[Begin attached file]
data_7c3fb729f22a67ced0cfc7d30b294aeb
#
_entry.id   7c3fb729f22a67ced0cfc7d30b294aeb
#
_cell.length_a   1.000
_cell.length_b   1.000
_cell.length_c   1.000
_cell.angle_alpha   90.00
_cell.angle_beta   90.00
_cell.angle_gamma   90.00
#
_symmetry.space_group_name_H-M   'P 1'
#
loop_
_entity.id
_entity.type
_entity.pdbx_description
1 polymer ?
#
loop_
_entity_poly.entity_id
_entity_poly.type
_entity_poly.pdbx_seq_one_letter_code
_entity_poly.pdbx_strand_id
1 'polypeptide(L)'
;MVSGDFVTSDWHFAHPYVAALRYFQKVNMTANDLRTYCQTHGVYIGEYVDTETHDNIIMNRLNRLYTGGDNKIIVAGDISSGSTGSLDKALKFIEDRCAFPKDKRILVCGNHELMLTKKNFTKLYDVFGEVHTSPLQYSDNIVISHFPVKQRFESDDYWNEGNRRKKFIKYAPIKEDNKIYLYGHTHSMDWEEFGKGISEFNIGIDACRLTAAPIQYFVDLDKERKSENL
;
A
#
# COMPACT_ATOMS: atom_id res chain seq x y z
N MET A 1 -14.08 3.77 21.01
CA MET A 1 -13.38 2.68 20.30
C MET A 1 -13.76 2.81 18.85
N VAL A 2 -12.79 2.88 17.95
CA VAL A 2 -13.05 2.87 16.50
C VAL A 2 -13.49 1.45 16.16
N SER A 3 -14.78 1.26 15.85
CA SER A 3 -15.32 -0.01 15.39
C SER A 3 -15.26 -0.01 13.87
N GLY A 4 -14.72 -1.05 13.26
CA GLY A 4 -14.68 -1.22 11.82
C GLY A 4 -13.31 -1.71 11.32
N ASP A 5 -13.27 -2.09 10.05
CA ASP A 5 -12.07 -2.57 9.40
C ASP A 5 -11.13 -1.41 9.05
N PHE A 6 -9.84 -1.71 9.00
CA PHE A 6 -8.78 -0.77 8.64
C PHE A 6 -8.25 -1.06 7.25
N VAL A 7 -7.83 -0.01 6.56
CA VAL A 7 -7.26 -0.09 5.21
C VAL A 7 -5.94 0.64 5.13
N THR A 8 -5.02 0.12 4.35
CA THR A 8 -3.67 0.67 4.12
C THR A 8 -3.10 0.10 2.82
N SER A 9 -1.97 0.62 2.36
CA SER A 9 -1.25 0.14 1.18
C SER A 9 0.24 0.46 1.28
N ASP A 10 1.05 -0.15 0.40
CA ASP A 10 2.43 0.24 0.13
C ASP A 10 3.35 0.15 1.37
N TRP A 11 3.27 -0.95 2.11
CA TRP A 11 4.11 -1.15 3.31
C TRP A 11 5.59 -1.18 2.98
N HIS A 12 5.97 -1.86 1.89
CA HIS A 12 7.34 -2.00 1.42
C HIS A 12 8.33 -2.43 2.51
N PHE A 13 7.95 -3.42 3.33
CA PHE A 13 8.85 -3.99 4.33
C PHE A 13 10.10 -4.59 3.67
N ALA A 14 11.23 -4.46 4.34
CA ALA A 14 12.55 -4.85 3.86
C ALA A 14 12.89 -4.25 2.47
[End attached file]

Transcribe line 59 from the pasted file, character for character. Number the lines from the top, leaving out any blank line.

CA ASP A 10 2.43 0.24 0.13